King Arthur and his Knights of the Round Table, painted by Évrard d’Espinques ca. 1475
When I did a series on names invented for literature a few years ago, I deliberately left out name from Arthurian legends and stories because I wanted to do a separate series about them. Some of these names existed prior to their use in Arthurian stories, while others were created just for the stories.
FYI: These names come exclusively from classic Arthurian works, not modern films, TV shows, and games.
Accolon, sometimes spelt Accalon, is of unknown origin. He’s a Gaulish knight and a lover of Morgan le Fay.
Aeddan is the Welsh form of the Irish name Aodhán, which is a diminutive of aedh and means “little fire.” He’s an enemy of King Arthur.
Aelens is the King of Iceland and father of King Arthur’s follower Escol.
Agravain is a nephew of King Arthur.
Agrestes derives from the Latin word agrestis (rural, wild, rustic, brutish), which in turn comes from ager (farm, field). He’s an ancient King of Camelot.
Amaethon derives from the Brittonic name *Ambaχtonos (ploughman-god, Divine ploughman). He’s the Welsh god of agriculture and an Arthurian warrior in the late 11th century legend of Culhwch and Olwen.
Amr, or Amhar, is King Arthur’s son in the 9th century chronicle Historia Brittonum.
Andret is the nephew of King Mark of Cornwall and an enemy cousin of Tristan.
Anfortas probably comes from the Old French word enfertez or enfermetez (infirmity). This is the name of the wounded Fisher King in the 12th century Arthurian epic Parzifal.
Anguish is the King of Ireland and Iseult’s father.
Arthur may derive from the Celtic roots *artos (bear), and *wiros (man) or *rīxs (king). It may also come from the Roman family name Artorius. The jury is still out on whether King Arthur were a real person, based on a semi-legendary figure, or entirely fictional.
Bagdemagus is the King of Gorre and a Knight of the Round Table. Some scholars believe Bagungus, the name of a character who only appears in Laghamon’s 1190 epic poem Brut, is a corruption of Bagdemagus on account of its rarity.
Balin is one of King Arthur’s knights.
Bedivere comes from the Welsh name Bedwyr, which may derive from roots bedwen (birch) and gwr (man). He’s one of King Arthur’s original friends, and throws the sword Excalibur into a lake to fulfill King Arthur’s dying wishes.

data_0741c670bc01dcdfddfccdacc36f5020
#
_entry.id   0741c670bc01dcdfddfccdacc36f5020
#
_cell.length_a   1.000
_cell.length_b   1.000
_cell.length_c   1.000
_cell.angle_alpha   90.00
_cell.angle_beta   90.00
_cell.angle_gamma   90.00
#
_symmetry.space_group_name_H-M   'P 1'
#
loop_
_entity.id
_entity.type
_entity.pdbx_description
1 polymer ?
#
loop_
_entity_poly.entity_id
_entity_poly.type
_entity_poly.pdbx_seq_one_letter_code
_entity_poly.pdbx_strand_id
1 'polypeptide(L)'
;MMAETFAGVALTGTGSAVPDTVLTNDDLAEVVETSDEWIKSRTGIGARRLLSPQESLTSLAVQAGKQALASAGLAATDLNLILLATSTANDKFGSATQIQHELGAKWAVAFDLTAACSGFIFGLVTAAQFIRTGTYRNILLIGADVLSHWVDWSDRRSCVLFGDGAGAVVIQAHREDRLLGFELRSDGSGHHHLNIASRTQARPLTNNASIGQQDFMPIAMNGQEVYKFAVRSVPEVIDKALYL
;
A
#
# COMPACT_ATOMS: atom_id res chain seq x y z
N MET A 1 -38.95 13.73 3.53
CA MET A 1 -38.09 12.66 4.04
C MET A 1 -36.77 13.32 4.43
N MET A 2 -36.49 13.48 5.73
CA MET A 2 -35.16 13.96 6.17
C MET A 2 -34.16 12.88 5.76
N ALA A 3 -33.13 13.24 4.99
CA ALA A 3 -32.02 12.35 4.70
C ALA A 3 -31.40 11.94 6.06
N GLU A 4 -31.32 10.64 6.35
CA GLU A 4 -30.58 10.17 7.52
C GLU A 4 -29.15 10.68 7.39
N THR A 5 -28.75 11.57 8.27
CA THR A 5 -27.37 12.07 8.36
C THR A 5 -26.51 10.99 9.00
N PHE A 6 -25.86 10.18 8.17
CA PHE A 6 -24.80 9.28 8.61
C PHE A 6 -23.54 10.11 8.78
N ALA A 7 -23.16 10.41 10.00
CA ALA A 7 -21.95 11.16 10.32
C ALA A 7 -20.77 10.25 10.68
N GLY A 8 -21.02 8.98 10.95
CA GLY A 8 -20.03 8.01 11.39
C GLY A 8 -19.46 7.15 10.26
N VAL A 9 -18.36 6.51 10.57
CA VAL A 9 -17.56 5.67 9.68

Bellangere derives from the Ancient Germanic name Berengar, which in turn comes from roots bern (bear) and ger (spear). It may also have been inspired by French roots bel, beau (beautiful, great, fine) and anger (anger), and thus means “righteous anger.” He’s a Knight of the Round Table.
Bors comes from the French name Bohort and possibly the Old French root behort or bohort (“jousting lance” or “jousting”). He’s a Knight of the Round Table.
Brunor probably derives from the Ancient Germanic root brunna (armour, protection) or brun (brown). Several Arthurian characters bear this name, including Sir Galehaut’s father.
Cador is probably a Cornish form of the Welsh name Caderyn, which means “battle king” and derives from Old Welsh roots cat (battle) and tigirn (monarch, king). He’s Lady Guinevere’s guardian, King of Cornwall, and the father of King Arthur’s successor Constantine.
Calogrenant, sometimes spelt Colgrevance, is a Knight of the Round Table.
Caradog, or Caradoc, comes from Old Welsh name Caratauc and ultimately the Brythonic name *Caratācos, which derives from Old Celtic root *karu (to love) and means “loved.” He’s a Knight of the Round Table.
Claudas is an opponent of King Arthur.
Culhwch means “hiding place of the pig” in Welsh. He’s a cousin of King Arthur.
Dagonet possibly derives from the Old English word dæg (day). He’s a Knight of the Round Table, usually described as foolish and witless. Eventually he evolved into King Arthur’s belovèd court jester.
Dinadan may derive from Dinn Eidyn (Castle of Edin), the old name for the Scottish city of Edinburgh. He’s a Knight of the Round Table and a good friend of Tristan.
The Knights Of The Round Table Summoned To The Quest By A Strange Damsel (The Summons), by Edward Burne-Jones
Ector is King Arthur’s foster father and Sir Kay’s foster father.
Edern derives from Old Welsh root edyrn (heavy, immense; wonderful, prodigious, marvellous). Previously, it was wrongly believed to come from the Latin word aeternus (eternal). Edern is a Knight of the Round Table and one of King Arthur’s most important counsellors during a battle between Saxons and Danes.
Elyan probably ultimately derives from the Roman family name Aelius, which in turn may come from the Greek word helios (sun). He’s a Knight of the Round Table and the son of Sir Bors. In some stories, he’s also a cousin of Sir Lancelot.
Escanor may derive from the Old Irish name Escae, which in turn comes from Proto–Celtic Eskyom and ultimately Proto–Indo–European H,eysk, which means “to shine, to glitter” and is usually associated with the Moon. King Escanor the Large is an antagonist killed by King Arthur’s nephew Sir Gawaine.
Escol is a follower of King Arthur.
Evelake derives from Evalach, which is probably corrupted from the Middle Welsh name Afallach and the word afall (apple). It may also be a form of the Celtic name Abellio, which some scholars believe ultimately comes from Apollo and thus may be related to the Indo–European root *apelo- (strength). King Evelake of Sarras is the first person to possess the shield destined for Sir Galahad.
Feirefiz is the halfbrother of the title character in the abovementioned epic Parzifal.